One of the aspects of contemporary music from Iceland that i find most fascinating is its tendency to position itself at extremes, rooted either in slavish convention or daring unorthodoxy. It’s a polarity that’s revealed itself again in some recent releases of Icelandic music, the results of which have been similarly polarising, by turns intriguing or irritating.
The latter, unfortunately, comes from Kjartan Sveinsson: a 35-minute work entitled Der Klang der Offenbarung des Göttlichen described as “an opera in four acts”. The first thing to say about the piece is that it’s definitely not an opera, at least not in any meaningful sense of that word. Despite being originally performed with theatrical sets “rooted in German romantic clichés” – though without any on-stage performers – i’m really not sure what justification, purpose, or indeed necessity there is for seeking to call it an opera. Henryk Górecki might perhaps have called it a symphony, and i say that not simply because it’s true but also because it’s hard not to hear the work as a simplified sibling of Górecki’s Symphony No. 3. In fact, it’s not really a symphony either; there’s no reason to think of it as being anything other than what it actually is: a small scale cantata for choir and strings.
The association with Górecki arises from the fact that, like parts of his Third Symphony, the way that Kjartan constructs all four parts of Der Klang der Offenbarung des Göttlichen is through similar, though very much simpler, processes of cycling repetition. The first movement, for strings alone, is arguably the best and most successful example of this mainly due to the fact that, as it begins the piece, by this stage one hasn’t become tired of it. Slow and sombre, even a touch funereal, its hymn-cum-dirge processes with a sense of partially numbed, perhaps even dumbfounded, melancholy. For a time it’s somewhat affecting, but the music then undergoes something that occurs in all four movements, in which Kjartan steadily ramps things up, piling on the octaves, pumping up the volume, presumably in the desperate hope of attaining something climactic. It’s hard to convey the extent to which, not only does this process fail, repeatedly (all the more so due to how harsh the upper strings sound in this recording), but comes to sound unbelievably crass, empty and above all phony. Passion and loudness are not synonymous.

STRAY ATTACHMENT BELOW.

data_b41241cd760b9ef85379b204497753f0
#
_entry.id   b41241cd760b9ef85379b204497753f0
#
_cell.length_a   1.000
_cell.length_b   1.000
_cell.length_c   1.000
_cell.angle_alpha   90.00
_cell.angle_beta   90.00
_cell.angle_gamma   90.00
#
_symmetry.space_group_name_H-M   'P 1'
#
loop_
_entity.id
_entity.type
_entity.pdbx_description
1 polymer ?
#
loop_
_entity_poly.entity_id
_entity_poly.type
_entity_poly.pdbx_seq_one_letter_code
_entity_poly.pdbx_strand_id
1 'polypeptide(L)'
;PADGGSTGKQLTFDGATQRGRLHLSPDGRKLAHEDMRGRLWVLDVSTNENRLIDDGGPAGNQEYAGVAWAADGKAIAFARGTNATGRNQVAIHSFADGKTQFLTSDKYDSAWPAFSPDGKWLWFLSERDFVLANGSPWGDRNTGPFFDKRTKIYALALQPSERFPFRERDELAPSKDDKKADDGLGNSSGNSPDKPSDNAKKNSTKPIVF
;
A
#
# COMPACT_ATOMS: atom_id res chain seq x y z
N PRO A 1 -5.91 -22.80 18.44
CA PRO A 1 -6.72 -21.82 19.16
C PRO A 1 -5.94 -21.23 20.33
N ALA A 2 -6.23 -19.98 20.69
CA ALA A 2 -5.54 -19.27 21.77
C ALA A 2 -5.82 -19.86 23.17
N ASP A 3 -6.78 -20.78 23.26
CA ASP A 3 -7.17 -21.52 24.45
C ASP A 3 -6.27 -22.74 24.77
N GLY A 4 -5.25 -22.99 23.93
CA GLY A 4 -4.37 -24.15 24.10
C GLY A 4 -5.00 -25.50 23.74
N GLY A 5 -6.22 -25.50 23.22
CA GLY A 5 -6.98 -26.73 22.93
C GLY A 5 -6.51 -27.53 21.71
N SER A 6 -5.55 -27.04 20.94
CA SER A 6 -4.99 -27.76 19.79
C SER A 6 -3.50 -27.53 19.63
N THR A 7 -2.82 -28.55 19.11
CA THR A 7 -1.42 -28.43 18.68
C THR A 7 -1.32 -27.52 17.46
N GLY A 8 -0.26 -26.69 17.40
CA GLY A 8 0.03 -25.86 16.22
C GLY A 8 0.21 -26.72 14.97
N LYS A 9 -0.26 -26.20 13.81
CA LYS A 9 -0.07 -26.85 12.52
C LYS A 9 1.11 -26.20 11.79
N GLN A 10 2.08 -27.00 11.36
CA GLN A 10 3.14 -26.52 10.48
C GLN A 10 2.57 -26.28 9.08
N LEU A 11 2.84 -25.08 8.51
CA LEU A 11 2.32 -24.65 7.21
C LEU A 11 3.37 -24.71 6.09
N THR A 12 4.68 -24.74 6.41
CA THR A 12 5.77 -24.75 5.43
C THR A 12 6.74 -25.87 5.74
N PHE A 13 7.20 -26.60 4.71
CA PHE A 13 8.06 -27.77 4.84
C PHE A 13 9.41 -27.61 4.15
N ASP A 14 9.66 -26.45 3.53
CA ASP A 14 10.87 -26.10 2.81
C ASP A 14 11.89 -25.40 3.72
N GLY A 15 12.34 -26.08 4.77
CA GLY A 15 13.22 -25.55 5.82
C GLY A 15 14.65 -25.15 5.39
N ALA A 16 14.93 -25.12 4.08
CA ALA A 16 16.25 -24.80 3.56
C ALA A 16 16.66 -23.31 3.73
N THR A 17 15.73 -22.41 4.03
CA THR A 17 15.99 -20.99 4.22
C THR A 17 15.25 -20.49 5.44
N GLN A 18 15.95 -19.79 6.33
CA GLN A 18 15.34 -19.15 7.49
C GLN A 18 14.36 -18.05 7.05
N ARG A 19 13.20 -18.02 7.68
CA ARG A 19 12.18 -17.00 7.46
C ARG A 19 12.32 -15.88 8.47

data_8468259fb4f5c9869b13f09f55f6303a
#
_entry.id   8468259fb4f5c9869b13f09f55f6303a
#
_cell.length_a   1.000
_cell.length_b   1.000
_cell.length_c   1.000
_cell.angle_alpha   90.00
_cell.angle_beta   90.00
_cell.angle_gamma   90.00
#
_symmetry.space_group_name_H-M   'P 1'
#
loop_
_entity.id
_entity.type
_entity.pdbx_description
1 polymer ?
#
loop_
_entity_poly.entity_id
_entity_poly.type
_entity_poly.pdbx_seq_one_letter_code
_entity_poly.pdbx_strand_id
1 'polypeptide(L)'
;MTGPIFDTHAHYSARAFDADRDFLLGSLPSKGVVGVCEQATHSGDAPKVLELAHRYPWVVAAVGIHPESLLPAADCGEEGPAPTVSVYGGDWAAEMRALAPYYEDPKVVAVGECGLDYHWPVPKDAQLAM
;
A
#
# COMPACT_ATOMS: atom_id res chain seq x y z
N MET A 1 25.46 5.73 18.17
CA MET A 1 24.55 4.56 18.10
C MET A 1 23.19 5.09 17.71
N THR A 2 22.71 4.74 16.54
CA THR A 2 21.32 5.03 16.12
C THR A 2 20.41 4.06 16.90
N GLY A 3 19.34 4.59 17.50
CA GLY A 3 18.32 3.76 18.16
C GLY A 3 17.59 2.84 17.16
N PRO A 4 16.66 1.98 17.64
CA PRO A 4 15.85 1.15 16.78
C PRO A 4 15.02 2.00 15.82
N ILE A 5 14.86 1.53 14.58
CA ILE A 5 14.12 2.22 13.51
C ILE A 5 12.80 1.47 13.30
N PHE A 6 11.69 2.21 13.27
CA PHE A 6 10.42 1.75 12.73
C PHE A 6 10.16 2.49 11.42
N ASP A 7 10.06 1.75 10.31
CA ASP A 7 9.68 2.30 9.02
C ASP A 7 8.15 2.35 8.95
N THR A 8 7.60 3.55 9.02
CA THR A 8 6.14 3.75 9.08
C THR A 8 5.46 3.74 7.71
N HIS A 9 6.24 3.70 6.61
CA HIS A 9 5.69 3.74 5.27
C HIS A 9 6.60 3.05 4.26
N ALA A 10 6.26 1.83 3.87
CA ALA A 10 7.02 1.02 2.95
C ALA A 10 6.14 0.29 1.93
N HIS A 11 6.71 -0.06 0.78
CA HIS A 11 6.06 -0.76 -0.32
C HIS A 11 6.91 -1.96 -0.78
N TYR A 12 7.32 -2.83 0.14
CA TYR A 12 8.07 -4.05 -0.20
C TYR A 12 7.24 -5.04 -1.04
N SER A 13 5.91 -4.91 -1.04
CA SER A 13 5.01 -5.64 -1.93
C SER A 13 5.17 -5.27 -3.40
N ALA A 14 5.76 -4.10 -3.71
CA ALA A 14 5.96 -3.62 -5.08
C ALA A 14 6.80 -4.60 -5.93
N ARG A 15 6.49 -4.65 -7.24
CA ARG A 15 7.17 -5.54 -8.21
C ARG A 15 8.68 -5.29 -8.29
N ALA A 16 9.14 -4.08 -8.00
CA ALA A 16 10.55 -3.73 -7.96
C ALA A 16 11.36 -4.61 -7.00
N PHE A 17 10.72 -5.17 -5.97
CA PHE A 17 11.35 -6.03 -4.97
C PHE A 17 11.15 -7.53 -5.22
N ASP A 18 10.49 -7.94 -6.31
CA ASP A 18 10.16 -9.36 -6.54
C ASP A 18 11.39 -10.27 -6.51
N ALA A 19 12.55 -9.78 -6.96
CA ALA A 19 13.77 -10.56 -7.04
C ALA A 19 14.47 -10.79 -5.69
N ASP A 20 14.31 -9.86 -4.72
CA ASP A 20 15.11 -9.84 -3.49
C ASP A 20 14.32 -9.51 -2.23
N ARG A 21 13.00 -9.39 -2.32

The same thing occurs when the choir joins in, articulating texts from Halldór Laxness’ mystical novel World Light. The words go round and round and round, now a hymn-cum-chant, splashed with varying quantities of ostensible light and shadow but one can’t escape the feeling that it’s all skin-deep, conveying at best a kind of ‘calculated emotion’. These movements’ inevitable climaxes lack any sense of power or authenticity; on the contrary, it’s as if the volume dial had simply been cranked up in order to bludgeon us with mere decibels. There are, here and there, brief periods when its basic lyricism can be modestly affecting, but ultimately the heavy-handed, empty calorie blankness of Kjartan’s musical language robs it of being anything but the most superficial imitation of something approximating a feeling. It’s all the more galling considering the work’s ambitiously overblown title translates as “the sound of the revelation of the divine”. A much more perfect description of the music can be found in the accompanying booklet, where it mentions the atmosphere created by the original theatrical sets: “a non-narrative of pure-hearted banality”.